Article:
Ten Things to Know Before Taking the Grandchildren on a Camping Trip
Your personal camping agenda may include such wonderful activities as leisurely walks, quietly enjoying coffee in the early morning, bird watching and relative peace.
When the grandchildren come with you, however, the agenda may need some adjusting. The kids will exuberantly run and jump and use all of their senses to explore the new camping adventure. It is rewarding to see things through the eyes of a child. The excitement of discovery is contagious. Look out - here they come!
Expect the Unexpected
1. Be flexible. Often, your plans will not jibe with that of your grandchildren. Try to plan activities that everyone will enjoy. Allow time for doing "nothing." Expect the unexpected.
2. Children were born to get dirty. This is especially true on a camping trip and why James King invented the washing machine in 1851. Bring plenty of extra clothes (more than you think you need) for you and for them. Bring such items as hand sanitizer, baby wipes (yes, even for the older ones) and a stain stick to treat big messes sooner rather than later.
3. Accidents can and will happen. Be prepared for cuts and scrapes, poison ivy, sunburn, bug bites, ticks and all other contingencies. A well-stocked first aid kit with cute bandages is a must. Have phone numbers available where the parents may be reached and know the location of the nearest emergency room. Teach the children what to do if something happens to you!
4. Kids are lots of extra work (in case you've forgotten). Washing off sand and mud, changing clothes often, cooking meals they will actually eat and mopping up spills are all part of it.
5. Children can get lost. Establish play boundaries and and practice what to do if lost. Each child should know his name, address and phone number, as well as yours. Teach the campsite number and practice finding it on a walk through the campground. Know where the camp office (or host) is located. Equipping the kids with a whistle and teaching them to blow it only when lost or in other serious trouble is an excellent way to keep track of them.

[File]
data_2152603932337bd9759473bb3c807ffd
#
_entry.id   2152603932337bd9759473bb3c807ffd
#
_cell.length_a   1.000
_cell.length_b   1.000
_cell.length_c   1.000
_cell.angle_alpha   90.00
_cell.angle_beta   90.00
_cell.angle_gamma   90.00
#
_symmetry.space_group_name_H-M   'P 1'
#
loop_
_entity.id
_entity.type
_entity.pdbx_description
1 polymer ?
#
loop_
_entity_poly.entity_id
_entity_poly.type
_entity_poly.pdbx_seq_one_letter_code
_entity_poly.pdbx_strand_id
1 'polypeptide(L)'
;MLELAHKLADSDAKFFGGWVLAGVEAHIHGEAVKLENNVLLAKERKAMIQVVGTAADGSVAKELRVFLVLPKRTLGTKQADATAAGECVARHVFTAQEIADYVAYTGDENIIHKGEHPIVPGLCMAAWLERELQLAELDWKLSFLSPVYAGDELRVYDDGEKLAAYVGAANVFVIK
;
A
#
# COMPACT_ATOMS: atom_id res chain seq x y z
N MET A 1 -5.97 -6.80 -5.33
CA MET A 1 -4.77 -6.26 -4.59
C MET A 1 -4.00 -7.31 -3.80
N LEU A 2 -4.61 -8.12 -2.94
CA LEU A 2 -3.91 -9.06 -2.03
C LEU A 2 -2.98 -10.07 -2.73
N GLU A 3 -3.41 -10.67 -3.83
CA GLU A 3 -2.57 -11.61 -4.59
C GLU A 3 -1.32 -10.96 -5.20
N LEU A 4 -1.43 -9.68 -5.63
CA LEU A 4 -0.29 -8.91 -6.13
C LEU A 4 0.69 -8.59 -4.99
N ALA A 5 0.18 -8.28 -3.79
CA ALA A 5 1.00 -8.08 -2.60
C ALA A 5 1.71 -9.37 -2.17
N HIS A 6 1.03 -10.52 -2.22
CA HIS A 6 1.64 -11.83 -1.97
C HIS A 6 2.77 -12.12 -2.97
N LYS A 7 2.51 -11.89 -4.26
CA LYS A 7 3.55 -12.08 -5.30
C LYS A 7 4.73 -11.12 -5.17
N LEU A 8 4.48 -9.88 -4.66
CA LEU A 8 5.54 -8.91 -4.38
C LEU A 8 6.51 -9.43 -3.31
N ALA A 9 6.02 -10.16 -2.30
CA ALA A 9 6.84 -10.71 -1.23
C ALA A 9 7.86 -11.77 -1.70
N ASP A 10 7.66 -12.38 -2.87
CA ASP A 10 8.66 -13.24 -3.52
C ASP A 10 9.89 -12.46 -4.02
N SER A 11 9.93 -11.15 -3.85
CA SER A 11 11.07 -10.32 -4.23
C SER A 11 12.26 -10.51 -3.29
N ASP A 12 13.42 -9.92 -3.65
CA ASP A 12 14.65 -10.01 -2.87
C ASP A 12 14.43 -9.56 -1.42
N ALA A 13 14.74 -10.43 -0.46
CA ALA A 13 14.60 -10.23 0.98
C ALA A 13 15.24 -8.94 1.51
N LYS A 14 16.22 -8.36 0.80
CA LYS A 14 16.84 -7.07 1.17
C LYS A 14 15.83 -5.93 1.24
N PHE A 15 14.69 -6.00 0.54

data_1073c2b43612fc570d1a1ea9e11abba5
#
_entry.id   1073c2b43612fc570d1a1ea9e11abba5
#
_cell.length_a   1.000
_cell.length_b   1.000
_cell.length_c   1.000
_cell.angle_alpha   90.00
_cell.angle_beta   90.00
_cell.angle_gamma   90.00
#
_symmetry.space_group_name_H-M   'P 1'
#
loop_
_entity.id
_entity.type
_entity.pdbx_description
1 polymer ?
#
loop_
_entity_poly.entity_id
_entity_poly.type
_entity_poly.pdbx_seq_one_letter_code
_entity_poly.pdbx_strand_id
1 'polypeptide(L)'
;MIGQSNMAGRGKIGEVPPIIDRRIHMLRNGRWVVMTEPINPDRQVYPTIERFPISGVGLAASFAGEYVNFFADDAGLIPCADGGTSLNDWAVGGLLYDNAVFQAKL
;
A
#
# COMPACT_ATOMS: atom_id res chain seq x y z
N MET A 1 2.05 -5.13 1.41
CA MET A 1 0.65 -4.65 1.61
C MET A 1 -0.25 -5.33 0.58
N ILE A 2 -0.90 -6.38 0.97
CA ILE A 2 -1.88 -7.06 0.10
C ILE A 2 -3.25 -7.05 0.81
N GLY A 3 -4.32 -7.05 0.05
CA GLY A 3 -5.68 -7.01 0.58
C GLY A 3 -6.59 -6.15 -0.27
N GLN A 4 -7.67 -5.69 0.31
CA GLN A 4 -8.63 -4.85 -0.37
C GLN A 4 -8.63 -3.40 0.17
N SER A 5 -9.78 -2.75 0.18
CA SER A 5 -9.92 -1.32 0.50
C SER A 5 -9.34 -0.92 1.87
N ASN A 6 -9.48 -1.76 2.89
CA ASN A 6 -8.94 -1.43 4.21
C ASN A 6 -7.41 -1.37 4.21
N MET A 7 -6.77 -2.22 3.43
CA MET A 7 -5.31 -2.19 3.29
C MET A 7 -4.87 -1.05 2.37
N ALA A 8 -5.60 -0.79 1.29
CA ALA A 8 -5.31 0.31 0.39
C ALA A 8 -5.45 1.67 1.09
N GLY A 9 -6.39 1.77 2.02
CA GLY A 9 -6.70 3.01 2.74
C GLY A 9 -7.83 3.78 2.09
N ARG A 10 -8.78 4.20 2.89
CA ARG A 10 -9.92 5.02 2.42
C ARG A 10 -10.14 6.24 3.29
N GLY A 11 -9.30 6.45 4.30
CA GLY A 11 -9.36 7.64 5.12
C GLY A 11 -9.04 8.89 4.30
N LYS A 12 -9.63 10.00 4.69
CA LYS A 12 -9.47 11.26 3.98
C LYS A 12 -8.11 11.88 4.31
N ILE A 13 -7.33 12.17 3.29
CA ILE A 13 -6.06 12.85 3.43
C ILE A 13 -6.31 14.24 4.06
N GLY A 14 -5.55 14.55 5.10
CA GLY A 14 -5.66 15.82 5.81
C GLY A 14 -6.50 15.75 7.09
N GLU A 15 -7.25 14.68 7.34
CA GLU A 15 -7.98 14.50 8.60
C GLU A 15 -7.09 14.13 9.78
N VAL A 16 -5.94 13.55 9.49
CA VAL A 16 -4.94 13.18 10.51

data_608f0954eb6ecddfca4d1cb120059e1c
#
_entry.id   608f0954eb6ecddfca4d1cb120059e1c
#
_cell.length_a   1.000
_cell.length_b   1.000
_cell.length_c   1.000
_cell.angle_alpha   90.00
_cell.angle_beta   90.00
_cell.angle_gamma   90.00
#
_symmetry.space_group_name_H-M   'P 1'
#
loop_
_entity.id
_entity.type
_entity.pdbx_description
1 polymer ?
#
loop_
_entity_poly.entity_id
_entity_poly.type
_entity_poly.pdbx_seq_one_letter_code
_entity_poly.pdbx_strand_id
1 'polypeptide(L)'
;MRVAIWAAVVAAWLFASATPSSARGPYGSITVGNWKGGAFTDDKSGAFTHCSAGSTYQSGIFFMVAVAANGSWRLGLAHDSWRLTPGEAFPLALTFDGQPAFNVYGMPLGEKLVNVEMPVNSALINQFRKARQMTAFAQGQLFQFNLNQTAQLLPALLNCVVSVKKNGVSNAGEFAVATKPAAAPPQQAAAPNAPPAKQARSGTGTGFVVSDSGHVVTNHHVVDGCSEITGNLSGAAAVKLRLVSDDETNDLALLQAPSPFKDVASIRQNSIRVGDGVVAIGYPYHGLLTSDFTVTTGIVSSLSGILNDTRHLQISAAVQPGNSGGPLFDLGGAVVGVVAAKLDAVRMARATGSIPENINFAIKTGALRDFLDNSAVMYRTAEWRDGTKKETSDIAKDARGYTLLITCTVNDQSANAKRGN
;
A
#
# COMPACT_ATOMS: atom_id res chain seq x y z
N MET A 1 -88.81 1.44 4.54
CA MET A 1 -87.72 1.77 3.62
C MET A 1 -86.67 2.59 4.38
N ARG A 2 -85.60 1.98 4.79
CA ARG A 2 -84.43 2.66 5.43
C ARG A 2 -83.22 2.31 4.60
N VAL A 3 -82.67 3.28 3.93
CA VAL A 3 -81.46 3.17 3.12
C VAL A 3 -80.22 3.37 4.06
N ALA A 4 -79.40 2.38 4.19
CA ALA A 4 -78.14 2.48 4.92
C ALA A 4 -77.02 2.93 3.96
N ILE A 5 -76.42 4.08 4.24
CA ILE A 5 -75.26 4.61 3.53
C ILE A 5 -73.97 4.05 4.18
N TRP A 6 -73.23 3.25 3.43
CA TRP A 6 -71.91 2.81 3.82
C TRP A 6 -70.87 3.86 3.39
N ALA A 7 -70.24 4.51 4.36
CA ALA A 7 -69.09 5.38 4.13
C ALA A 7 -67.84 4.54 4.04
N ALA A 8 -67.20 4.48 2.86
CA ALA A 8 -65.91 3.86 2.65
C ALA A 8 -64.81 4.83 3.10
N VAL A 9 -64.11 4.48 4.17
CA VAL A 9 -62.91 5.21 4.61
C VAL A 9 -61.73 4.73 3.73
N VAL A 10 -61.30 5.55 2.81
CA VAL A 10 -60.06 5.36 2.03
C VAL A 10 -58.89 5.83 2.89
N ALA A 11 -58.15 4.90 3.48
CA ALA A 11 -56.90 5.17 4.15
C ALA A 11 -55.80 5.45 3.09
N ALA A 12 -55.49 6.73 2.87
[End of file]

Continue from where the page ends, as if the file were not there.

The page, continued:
6. Children love to help and want to feel needed. Let them. Teach them the proper way to complete a task and allow them to do it - with supervision, of course. They can set or clear a table, wash and dry dishes, sweep and make the beds, among other things.
7. Every frog, cricket, weed, flower and rock has the potential to be a fabulous discovery. Set a limit on "adopting" the outdoors. A bug box for a wildlife creature to spend the night or a few hours is a great investment. Children need to know not to pick flowers or leaves and that releasing creatures back where they were found is important to keep balance in nature.
8. Being outside makes everyone hungry - especially children. Bring lots of extra food. Healthy snacks, like fruit, cheese sticks, granola bars and cereal are delicious. Allow the kids to help prepare a meal. Double-check with parents about food allergies and sensitivities and favorite foods.
9. It will rain. Have a backup plan and rain ponchos. Rainy day activities may include a nap, card or board game, walk/bike in the rain, museum visit, telling stories from your childhood, reading a book, coloring or drawing, leaf rubbings, etc.
10. Make children aware of your expectations at the beginning of your trip. Discuss manners, bedtime and your rules (for example, no jumping on the bed, wipe feet before entering the RV, offer to help without being asked, etc.).
Take the Grandkids Camping
Do you ever take your grandchild(ren) camping with you?
Remember, camping can be a special time for you to enjoy your grandchildren AND you are shaping the future generation of campers to be the best they can be!
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